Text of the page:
Holy crap, it’s a real newspaper!

IMAG0095_PerfectlyClear_0001-w1200-h1200During my tenure at FoxCT I got to work closely with the reporters, managers and staff at the Hartford Courant. It was sad to see them feel they were on a sinking ship. In aggregate, these were the smartest people I’d ever worked with.

It’s not specifically the Courant that’s going down, but newspapers and print media in general. Times have been tough. Profit margins in print have vanished and turned to losses.

When I came to New Haven we subscribed to the New Haven Register and Journal-Courier. Two daily papers in little New Haven. Those days are gone.

With all respect to my friends on Sargent Drive, the Register is a pale shadow of what it was. What a shame. It suffered under horrible mismanagement long before print soured.

I came to California with low expectations for print journalism. We subscribed to the Orange County Register at Helaine’s insistence. She wanted local news.

Holy crap, it’s a real newspaper! If it’s possible to judge by a week’s worth of reading, it’s a pretty good newspaper.

A fat paper has arrived at our back door every day. Multiple sections. Big sections. Real local advertising–which is valuable information.

There is lots of local content from staff reporters and columnists. There is plenty of national news too, including syndicated stories from the New York Times, Bloomberg and AP.

The editorial page makes no qualms about its conservative, libertarian bent. We will disagree.

My cousins tell me the OC Register hit bottom before its current rebound. The reporting staff has been boosted. Its local footprint expanded. You have to pay to read, as its website has been cordoned off behind a paywall.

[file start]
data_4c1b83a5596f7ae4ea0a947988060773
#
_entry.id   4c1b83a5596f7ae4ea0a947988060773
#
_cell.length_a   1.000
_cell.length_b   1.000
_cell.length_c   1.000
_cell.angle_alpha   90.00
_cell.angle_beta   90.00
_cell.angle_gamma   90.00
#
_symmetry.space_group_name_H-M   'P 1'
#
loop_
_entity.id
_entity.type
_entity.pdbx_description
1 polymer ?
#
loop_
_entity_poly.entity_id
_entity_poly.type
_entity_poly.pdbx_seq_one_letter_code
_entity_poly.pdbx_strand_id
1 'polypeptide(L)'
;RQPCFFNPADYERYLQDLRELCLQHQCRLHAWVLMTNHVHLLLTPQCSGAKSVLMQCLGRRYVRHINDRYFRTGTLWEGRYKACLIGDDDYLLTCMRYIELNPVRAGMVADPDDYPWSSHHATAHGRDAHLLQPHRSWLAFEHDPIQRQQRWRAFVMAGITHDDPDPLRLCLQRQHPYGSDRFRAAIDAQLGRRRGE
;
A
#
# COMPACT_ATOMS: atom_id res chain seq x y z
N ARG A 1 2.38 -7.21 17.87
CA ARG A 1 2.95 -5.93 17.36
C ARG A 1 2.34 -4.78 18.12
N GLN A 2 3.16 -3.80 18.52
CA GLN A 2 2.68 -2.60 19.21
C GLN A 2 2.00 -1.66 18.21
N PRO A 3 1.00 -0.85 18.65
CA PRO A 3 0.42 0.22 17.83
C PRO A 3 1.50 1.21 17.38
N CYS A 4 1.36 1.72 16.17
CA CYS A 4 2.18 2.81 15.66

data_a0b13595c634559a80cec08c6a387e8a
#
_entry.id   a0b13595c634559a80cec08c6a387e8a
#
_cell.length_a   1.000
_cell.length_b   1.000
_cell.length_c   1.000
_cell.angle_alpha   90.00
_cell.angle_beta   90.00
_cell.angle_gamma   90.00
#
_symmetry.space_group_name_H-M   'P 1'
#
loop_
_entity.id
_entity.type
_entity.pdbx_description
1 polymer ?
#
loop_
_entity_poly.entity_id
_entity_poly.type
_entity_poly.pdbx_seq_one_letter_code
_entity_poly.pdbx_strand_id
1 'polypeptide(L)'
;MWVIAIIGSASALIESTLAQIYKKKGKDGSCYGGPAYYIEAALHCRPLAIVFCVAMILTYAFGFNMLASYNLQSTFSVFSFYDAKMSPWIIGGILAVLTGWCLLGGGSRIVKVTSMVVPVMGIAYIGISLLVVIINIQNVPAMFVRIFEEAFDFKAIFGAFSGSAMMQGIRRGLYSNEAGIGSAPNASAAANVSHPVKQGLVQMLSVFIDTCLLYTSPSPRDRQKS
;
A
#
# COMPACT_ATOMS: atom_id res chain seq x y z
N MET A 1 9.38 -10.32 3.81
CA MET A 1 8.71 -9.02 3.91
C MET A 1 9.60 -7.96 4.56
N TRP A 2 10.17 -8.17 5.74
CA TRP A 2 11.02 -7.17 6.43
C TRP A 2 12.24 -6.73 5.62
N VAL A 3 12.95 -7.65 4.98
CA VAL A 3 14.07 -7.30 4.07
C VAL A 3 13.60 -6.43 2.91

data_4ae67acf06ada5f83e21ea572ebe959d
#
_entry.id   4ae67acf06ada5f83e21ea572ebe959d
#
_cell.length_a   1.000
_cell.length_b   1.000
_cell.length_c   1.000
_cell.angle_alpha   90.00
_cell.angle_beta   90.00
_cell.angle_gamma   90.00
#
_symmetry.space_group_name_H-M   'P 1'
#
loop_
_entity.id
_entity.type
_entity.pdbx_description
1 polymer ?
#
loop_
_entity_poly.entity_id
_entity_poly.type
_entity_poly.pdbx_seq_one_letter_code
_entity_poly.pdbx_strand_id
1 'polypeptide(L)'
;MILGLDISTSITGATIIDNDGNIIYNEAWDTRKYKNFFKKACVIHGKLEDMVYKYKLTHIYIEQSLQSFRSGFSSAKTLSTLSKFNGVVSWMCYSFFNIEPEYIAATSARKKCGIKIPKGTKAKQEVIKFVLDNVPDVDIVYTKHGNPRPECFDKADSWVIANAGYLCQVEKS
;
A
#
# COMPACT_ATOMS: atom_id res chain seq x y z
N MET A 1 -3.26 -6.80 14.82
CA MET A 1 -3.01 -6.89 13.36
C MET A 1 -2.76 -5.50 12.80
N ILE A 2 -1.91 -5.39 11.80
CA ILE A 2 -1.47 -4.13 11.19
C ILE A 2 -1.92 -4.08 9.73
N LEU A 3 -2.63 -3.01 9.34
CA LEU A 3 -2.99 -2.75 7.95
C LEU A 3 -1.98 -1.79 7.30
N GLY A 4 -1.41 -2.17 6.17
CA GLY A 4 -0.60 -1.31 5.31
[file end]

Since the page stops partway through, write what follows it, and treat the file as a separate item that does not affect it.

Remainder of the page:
The economic climate is different here. SoCal is rebounding from the recession faster than Connecticut. There are no Orange County TV stations to compete against, even though the county has over three million residents. The Register is the only game in town.

No one knows if the OC Register’s current incarnation will save it or if its just digging a deeper hole. Spending to put out a better product is a concept seldom seen. Only time will tell.

I’d like to see their investment pay off. We all benefit if print gets healthy again.

Pressroom Pilgrimage

“I feel like a kid when I’m here,” I told Slim. He’s a powerful man with rough workman’s hands. He was in blue coveralls, wearing ear protection and watching over a massive Goss offset press.

“That’s how I felt when I first walked in here 36 years ago,” he replied.

I suspect he still feels that way.

The Hartford Courant presses roll early on Thursdays. I was reminded as soon as I started walking downstairs. You feel a press run before you hear it. Your feet pick it up. The stairwells vibrate.

My intention was to get a soda. It ended up a pilgrimage to the pressroom. I hadn’t been there since before my surgery.

“I feel like a kid when I’m here,” I told Slim.

He’s a powerful man with rough workman’s hands. He was in blue coveralls, wearing ear protection and watching over a massive Goss offset press.

“That’s how I felt when I first walked in here 36 years ago,” he replied.

I suspect he still feels that way.

All around me men were getting dirty as they climbed on these behemoth machines making adjustments. There is pride in making sure the paper looks just right.

Nothing in the press room is said quietly. You’ve got to outshout all the machinery… and there’s plenty.

I walked around and said hello to everyone. This is their crunch time. I didn’t want to bother them or distract them. They work with equipment that is dangerous and unforgiving.

There is something pure in this massive three story space. They are making something. They are producing a real physical product. I’ve never been in a business where you could hold what we sold in your hand.

I love this place.

My Story In The Courant

Though it doesn’t officially run until Sunday’s Courant, my recap of Hurricane/Tropical Storm Irene is online.

I love writing and am thrilled the Courant chose to publish this. Thanks to Carolyn Lumsden, Editorial Page Editor, and Peter Pach, Op-Ed Editor, for saying yes.